Specification of the dorsal-ventral axis in the highly regulative sea urchin embryo critically relies on the zygotic expression of nodal, but whether maternal factors provide the initial spatial cue to orient this axis is not known. Although redox gradients have been proposed to entrain the dorsal-ventral axis by acting upstream of nodal, manipulating the activity of redox gradients only has modest consequences, suggesting that other factors are responsible for orienting nodal expression and defining the dorsal-ventral axis. Here we uncover the function of Panda, a maternally provided transforming growth factor beta (TGF-β) ligand that requires the activin receptor-like kinases (Alk) Alk3/6 and Alk1/2 receptors to break the radial symmetry of the embryo and orient the dorsal-ventral axis by restricting nodal expression. We found that the double inhibition of the bone morphogenetic protein (BMP) type I receptors Alk3/6 and Alk1/2 causes a phenotype dramatically more severe than the BMP2/4 loss-of-function phenotype, leading to extreme ventralization of the embryo through massive ectopic expression of nodal, suggesting that an unidentified signal acting through BMP type I receptors cooperates with BMP2/4 to restrict nodal expression. We identified this ligand as the product of maternal Panda mRNA. Double inactivation of panda and bmp2/4 led to extreme ventralization, mimicking the phenotype caused by inactivation of the two BMP receptors. Inhibition of maternal panda mRNA translation disrupted the early spatial restriction of nodal, leading to persistent massive ectopic expression of nodal on the dorsal side despite the presence of Lefty. Phylogenetic analysis indicates that Panda is not a prototypical BMP ligand but a member of a subfamily of TGF-β distantly related to Inhibins, Lefty, and TGF-β that includes Maverick from Drosophila and GDF15 from vertebrates. Indeed, overexpression of Panda does not appear to directly or strongly activate phosphoSmad1/5/8 signaling, suggesting that although this TGF-β may require Alk1/2 and/or Alk3/6 to antagonize nodal expression, it may do so by sequestering a factor essential for Nodal signaling, by activating a non-Smad pathway downstream of the type I receptors, or by activating extremely low levels of pSmad1/5/8. We provide evidence that, although panda mRNA is broadly distributed in the early embryo, local expression of panda mRNA efficiently orients the dorsal-ventral axis and that Panda activity is required locally in the early embryo to specify this axis. Taken together, these findings demonstrate that maternal panda mRNA is both necessary and sufficient to orient the dorsal-ventral axis. These results therefore provide evidence that in the highly regulative sea urchin embryo, the activity of spatially restricted maternal factors regulates patterning along the dorsal-ventral axis.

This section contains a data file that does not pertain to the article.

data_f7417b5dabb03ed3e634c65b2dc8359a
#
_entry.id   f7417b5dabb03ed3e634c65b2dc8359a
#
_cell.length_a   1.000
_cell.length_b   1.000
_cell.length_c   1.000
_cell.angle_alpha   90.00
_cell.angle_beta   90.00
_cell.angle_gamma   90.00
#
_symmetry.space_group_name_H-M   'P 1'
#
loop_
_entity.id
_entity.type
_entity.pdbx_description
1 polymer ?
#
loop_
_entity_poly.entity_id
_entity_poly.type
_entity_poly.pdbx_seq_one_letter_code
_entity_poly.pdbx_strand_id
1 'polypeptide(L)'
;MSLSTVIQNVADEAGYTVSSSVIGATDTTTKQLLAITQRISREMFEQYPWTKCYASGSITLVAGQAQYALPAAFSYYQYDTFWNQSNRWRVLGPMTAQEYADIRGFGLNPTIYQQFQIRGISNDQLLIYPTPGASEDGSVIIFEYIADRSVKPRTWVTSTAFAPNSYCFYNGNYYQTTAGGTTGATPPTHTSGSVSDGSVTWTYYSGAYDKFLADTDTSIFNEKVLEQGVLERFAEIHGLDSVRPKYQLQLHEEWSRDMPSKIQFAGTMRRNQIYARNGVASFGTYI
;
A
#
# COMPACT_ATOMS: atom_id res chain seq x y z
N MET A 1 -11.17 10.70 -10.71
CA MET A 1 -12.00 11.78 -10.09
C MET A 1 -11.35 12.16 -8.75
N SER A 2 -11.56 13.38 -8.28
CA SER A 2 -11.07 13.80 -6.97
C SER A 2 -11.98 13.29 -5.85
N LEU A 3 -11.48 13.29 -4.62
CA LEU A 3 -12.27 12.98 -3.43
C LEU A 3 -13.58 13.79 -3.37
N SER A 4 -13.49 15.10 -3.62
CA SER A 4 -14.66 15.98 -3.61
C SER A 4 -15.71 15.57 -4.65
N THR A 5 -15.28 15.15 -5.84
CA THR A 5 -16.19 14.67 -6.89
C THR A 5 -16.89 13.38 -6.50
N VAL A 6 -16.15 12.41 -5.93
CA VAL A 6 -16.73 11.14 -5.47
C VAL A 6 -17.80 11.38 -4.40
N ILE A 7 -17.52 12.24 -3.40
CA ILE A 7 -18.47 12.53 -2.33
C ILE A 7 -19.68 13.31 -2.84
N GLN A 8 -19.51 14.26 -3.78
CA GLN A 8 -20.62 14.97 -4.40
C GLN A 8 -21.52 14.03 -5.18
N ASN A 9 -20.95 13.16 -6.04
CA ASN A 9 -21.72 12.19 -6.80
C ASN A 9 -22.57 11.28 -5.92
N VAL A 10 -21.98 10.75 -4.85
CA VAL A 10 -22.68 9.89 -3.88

Panda, a member of the TGF-beta family of signaling molecules, is encoded by maternal mRNA and helps to break radial symmetry and orient the dorsal-ventral axis of the developing sea urchin embryo.
A key event during development of bilaterians is specification of the anterior-posterior and dorsal-ventral axes of the embryo. In some species, such as the fly Drosophila, this process relies on the activity of maternal determinants localized into the egg during oogenesis. However, in other animals, such as mammals or echinoderms, which are renowned for the developmental plasticity of their embryos, there is presently no evidence for maternal determinants controlling axis formation, and how these embryonic axes emerge from radially symmetrical embryos remains unknown. In the sea urchin embryo, specification of the dorsal-ventral axis critically relies on the localized expression of the TGF-β ligand Nodal in the presumptive ventral territory, but what controls the spatially restricted expression of nodal is not known. We discovered that in the sea urchin embryo, the initial restriction of nodal expression is directed by another TGF-β ligand that is expressed maternally, which we named Panda. Panda is both necessary for the early spatial restriction of nodal and sufficient to orient the dorsal-ventral axis when misexpressed locally. Altogether, our findings suggest that Panda may act as a maternal signal that defines the orientation of the dorsal-ventral axis. Thus, an antagonism between Nodal and maternal Panda signaling drives dorsal-ventral axis formation in the sea urchin embryo.